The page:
# Calculating electric potential — denominator going to zero [closed]

Calculate the potential inside a uniformly charged solid sphere of radius $$R$$ and total charge $$q$$.

My attempt:

There are several ways to solve this problem but I'm curious as to whether this particular method is applicable. WLOG let the point $$P$$ lie on the $$z$$-axis a distance $$z$$ from the center of the sphere (origin). $$z

Consider an infinitesimal volume element whose position vector $$\mathbf{r}$$ makes an angle $$\theta$$ with the $$z$$-axis.

Let $$r'$$ be the distance between the volume element and $$P$$. By the cosine rule (as shown in the figure), $$r'=\sqrt{z^2+r^2-2zr\cos\theta}$$

$$\displaystyle dV=\frac{1}{4\pi\epsilon_0}\frac{dQ}{r'}=\frac{1}{4\pi\epsilon_0}\frac{\rho\ d\tau}{r'}=\frac{1}{4\pi\epsilon_0}\frac{\rho r^2\sin\theta\ dr\ d\theta\ d\phi}{\sqrt{z^2+r^2-2zr\cos\theta}}$$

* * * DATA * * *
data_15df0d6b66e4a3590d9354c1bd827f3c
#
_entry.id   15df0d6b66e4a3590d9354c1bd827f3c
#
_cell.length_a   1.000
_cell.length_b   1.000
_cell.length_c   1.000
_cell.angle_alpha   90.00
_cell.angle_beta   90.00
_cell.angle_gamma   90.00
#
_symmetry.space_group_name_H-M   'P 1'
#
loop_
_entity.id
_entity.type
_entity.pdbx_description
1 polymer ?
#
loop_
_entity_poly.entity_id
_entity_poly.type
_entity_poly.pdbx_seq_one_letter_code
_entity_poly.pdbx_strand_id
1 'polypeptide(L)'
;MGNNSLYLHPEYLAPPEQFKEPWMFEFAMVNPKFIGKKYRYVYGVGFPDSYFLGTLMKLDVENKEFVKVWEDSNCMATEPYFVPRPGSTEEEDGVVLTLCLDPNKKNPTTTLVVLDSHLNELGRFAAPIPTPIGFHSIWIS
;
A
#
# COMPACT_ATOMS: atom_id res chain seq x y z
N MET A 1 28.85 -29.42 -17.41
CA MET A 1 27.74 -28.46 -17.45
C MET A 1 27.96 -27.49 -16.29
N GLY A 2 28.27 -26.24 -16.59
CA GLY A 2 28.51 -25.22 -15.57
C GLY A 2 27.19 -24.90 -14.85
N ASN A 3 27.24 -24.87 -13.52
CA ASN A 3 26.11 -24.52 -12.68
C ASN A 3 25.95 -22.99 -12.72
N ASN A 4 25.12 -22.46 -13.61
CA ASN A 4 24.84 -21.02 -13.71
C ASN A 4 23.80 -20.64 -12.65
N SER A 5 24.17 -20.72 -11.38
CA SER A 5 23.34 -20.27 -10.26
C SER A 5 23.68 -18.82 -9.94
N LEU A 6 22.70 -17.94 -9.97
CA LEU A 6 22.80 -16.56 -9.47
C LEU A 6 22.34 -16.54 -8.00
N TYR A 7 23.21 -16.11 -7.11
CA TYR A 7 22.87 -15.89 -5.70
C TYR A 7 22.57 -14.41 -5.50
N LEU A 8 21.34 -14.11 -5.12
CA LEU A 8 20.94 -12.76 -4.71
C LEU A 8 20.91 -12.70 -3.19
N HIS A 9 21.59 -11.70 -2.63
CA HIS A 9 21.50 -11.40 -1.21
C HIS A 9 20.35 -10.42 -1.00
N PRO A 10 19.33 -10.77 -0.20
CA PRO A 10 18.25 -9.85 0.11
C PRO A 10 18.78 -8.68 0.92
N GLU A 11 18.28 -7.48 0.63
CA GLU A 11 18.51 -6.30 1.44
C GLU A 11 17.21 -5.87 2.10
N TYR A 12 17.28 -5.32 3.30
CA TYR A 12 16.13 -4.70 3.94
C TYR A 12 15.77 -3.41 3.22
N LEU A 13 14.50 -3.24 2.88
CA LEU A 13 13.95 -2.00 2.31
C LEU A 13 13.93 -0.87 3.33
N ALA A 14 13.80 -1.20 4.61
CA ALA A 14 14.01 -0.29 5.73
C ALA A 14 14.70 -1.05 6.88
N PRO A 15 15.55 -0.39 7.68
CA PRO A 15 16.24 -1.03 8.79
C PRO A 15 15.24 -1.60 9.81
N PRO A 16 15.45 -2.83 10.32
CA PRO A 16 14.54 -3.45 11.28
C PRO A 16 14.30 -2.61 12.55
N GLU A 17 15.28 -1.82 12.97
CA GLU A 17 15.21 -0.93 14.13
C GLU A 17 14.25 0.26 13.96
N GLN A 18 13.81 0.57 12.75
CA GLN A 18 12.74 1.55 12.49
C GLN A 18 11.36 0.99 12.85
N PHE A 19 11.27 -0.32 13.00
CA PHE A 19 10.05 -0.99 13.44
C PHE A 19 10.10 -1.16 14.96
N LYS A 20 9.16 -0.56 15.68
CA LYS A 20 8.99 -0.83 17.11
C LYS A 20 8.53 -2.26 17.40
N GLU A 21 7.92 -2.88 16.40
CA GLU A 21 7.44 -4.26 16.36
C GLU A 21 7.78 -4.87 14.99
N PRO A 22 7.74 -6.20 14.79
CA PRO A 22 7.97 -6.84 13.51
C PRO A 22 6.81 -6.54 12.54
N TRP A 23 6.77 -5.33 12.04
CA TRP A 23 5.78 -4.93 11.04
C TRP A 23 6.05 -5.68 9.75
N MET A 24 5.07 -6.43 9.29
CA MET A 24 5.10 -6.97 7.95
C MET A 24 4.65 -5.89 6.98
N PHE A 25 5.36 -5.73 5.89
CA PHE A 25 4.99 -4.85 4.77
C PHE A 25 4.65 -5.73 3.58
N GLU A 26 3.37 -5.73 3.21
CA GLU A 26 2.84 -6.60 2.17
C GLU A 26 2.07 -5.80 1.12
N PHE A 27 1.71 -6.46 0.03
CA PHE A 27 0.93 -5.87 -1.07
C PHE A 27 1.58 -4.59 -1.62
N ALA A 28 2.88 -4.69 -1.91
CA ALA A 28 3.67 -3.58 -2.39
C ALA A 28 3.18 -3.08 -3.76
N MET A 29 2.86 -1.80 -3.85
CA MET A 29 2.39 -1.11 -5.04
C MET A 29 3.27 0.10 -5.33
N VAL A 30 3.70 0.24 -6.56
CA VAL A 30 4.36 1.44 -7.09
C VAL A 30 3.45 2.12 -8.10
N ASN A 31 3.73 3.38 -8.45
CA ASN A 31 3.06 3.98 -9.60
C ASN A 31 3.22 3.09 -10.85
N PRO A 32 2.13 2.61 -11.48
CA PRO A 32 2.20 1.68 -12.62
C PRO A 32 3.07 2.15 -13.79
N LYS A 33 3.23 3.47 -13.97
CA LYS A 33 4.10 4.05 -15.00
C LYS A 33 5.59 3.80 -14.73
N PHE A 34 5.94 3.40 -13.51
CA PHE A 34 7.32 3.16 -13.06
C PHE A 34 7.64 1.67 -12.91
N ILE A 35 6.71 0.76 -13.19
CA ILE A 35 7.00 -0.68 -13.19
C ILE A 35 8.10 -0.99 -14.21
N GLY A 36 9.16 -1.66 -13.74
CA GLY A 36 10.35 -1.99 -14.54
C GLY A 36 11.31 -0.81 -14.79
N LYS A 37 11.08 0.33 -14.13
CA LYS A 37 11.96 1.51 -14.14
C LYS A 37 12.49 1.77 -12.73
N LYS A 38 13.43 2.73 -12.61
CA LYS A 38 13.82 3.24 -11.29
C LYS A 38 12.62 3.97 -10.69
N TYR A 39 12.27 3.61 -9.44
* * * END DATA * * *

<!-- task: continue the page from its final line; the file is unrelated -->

$$\displaystyle V=\int_0^{2\pi}\int_0^\pi\int_0^R\frac{1}{4\pi\epsilon_0}\frac{\rho r^2\sin\theta\ dr\ d\theta\ d\phi}{\sqrt{z^2+r^2-2zr\cos\theta}}$$

The only problem is that the denominator of the integrand goes to $$0$$ when $$\theta=0$$ and $$r=z$$. How do I circumvent this problem?

• First integrate, then worry about limits – Tojrah May 2 '19 at 8:07
• Notice that the numerator also goes to zero. $0/0$ doesn't necessarily mean infinity. – probably_someone May 2 '19 at 15:29
• Inside the sphere, you probably don't want to integrate all the way to R. – R. Romero May 2 '19 at 16:22

You have a singularity in $$(0,0)$$. Could you let it out from the problem leading with on integration limits?